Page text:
Phase 3 is the next stage in what I experienced in my lifestyle change. Phase 1 was the easier follow-up to getting started, while Phase 2 was battling the constant hunger demon. Phase 3 is where I finally overcame the initial resistance of my body to consuming fewer calories.
Phase 3 lasted a long time for me. I felt far less frequently like I was going to starve to death. When I did cave and over-indulge, it was easy to immediately get back on track and forgive myself for feeling like I really needed to eat. When I indulged, I tried to stick with stuff that was on the plan, so I wouldn’t be tempted by a lot of junk food. As I encouraged in a previous post it’s important to consider when to start a lifestyle change. Starting around the year-end holidays adds an extra challenge on top of how difficult sticking to a weight loss plan already is. However, always using upcoming occasions as an excuse means never starting a program, so strategize the best you can.
It’s important to remember that this plan isn’t a diet, but a lifestyle change. What helped me to succeed was recognizing that I did not live in a vacuum and didn’t want to eat pre-packaged program food my whole life. What that meant for me was integrating ‘real’ food in as soon as I felt responsible with portion control. So in addition to transitioning the program plan into real food, it also meant learning to be responsible when I didn’t cook for myself. I already talked about my first restaurant visit, which was both satisfying and scary at the prospect of being derailed. Another thing I had to learn was to how to eat at parties and holidays.
There are a few strategies for successfully eating at these events. When possible, make allowances and be aware that sometimes you will want to eat more or have something that doesn’t fit nicely into the budget. It might be a holiday or a wedding, but it might just be because you are really craving triple chocolate cake. This will happen, and more than once, especially if you have a lot of weight to lose, like I did. Go with the intention of limiting yourself to what resembles the portion sizes you’ve been training yourself to eat. If the event is at an odd time, consider having some ‘cheap’ bulk food before going, especially if you’re unlike to have a big salad at, say, a finger-food cocktail party. Again, the key is planning whenever possible.
If you just end up starving and can’t talk yourself down from it, try to be conscious of every bit and enjoy it thoroughly. When you go rogue, the most important thing is to get back to the regimen the next day and forgive yourself for the slip. Remember, in the big picture, some days you’ll want to eat more than others. Also, one slip on one day doesn’t undo all of the progress you’ve made thus far.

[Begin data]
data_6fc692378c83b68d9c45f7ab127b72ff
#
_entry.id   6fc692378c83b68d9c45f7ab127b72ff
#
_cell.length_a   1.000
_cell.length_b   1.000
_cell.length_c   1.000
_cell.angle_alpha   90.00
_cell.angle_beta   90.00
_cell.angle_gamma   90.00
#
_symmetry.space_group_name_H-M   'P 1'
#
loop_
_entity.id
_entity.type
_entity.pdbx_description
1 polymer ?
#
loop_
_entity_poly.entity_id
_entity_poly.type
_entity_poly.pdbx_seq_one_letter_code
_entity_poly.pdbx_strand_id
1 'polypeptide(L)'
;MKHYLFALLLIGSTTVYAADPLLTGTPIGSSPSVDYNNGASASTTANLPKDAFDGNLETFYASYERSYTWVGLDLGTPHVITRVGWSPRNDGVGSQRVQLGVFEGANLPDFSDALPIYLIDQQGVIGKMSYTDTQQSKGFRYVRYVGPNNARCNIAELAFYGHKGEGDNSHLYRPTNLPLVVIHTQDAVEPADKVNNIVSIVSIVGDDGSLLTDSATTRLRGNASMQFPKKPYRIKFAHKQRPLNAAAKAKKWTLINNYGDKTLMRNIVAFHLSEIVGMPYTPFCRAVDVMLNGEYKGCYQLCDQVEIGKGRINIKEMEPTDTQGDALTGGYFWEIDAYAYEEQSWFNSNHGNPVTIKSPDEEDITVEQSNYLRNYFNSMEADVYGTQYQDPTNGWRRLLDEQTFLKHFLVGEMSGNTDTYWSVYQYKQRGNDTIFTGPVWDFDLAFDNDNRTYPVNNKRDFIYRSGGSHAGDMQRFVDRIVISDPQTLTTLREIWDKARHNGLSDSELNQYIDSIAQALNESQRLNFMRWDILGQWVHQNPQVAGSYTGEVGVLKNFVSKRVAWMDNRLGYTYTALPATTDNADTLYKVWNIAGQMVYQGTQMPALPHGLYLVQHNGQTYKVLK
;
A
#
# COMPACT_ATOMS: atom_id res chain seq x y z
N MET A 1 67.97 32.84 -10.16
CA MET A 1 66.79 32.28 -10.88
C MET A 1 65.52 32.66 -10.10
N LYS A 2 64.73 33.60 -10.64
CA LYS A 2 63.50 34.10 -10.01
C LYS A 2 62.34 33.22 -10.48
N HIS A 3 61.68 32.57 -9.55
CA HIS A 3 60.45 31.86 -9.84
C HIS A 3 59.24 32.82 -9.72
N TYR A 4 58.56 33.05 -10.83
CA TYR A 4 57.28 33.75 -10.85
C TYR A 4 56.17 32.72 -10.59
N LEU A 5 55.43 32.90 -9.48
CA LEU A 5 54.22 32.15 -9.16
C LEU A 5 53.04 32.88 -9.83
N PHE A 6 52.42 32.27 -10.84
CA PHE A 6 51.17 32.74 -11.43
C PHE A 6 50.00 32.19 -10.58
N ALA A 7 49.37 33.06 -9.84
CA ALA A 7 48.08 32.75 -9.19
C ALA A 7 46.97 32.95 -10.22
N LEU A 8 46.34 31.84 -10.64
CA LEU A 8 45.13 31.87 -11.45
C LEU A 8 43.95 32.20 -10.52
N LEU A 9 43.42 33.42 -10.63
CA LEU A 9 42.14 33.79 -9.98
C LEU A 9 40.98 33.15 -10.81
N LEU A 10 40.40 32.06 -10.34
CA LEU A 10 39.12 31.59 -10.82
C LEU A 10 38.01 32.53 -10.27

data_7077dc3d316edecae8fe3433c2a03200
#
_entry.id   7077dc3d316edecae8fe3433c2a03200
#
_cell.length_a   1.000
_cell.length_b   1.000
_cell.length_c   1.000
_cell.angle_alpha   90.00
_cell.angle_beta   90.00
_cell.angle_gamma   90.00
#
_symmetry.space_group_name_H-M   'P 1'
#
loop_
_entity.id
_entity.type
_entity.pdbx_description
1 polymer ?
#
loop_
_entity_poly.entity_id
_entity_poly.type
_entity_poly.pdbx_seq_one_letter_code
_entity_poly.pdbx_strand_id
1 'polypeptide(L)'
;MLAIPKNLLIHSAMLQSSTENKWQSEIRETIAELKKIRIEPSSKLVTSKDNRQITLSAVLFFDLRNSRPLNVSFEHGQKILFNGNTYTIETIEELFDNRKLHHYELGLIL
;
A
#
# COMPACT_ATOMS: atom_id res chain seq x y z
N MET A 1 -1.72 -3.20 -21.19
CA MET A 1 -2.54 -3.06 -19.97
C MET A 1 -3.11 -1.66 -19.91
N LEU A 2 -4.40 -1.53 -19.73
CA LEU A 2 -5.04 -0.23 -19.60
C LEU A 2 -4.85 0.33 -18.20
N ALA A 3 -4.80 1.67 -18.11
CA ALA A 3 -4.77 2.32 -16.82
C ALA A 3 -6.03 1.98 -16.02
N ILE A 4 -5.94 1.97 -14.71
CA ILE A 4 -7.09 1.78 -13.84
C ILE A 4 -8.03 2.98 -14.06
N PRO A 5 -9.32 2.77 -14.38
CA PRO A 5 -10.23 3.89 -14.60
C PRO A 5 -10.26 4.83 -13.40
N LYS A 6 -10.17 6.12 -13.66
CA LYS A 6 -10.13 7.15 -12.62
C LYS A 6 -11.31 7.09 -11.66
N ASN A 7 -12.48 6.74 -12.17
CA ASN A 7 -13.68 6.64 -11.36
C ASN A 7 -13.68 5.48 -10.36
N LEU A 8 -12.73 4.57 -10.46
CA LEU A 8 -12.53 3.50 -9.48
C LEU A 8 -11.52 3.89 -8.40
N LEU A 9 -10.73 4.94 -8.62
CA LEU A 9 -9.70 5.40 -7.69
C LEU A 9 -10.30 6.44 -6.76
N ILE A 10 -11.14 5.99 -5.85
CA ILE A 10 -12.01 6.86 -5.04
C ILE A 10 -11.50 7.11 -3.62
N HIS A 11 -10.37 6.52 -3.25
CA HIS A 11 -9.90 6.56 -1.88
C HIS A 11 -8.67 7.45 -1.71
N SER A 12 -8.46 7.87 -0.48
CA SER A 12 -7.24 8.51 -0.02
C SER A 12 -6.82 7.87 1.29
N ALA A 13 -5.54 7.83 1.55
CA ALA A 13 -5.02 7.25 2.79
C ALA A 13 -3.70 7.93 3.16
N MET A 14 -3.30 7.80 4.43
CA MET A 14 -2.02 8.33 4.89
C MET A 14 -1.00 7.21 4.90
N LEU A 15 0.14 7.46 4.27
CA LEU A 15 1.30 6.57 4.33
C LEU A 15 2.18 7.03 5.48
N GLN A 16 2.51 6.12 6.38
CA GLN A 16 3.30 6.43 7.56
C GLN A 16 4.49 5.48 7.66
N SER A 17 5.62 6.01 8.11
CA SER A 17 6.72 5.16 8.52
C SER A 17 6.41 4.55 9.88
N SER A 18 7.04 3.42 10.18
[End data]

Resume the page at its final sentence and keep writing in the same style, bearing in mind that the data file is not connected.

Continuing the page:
A big challenge I recall was when I went to a friend’s wedding. I had been in a nice groove, but went on a three-day weekend trip, which meant eating out. Early on in my plan, I actually took packaged food with me and supplemented with food from local shops for the first few months. This trip was different because I was 10 months into my lifestyle change. I approached this as a good challenge to see how I dealt with an extended time of eating outside of my kitchen–i.e., in the real world.
All in all, I was doing really well until I was confronted with a cheese table with a wheel of Brie. Ah, Brie! I was simultaneously in heaven and hell. I decided to eat as much Brie as I wanted, but it was a conscious decision, with the trade-off that I’d walk an extra hour on the treadmill, even though I knew there was no way I’d come close to burning off the gazillion calories I’d eaten. I didn’t weigh myself when I got home, I just went back to exactly what I’d been doing before the trip.
I may have gained some weight from my indulgent weekend, but what was the point in torturing myself? Instead, I accepted it for what it was: A once-in-a-while thing I was able to enjoy because of the overall changes I had made. If I couldn’t occasionally enjoy special treats, what incentive did I have for making lifestyle changes?
While I encountered challenges from time to time, Phase 3 (and what is also essentially Phase 5) was pretty easy going. And it was a really important time where I reinforced good eating habits that set me for keeping off all of the weight I lost. It was also the time when I started walking. At first, it was just a 20 minute walk, but over time, I increased the distance and speed. I also incorporated new activities, which served a dual purpose. I had an alternative option for walking if the weather was just too discouraging, but also so I wouldn’t start to resent having to walk.
There are three additional challenges I encountered during Phase 3 that weren’t eating-related, but worth mentioning. I’ll cover those in the next post, since this one is already quite lengthy.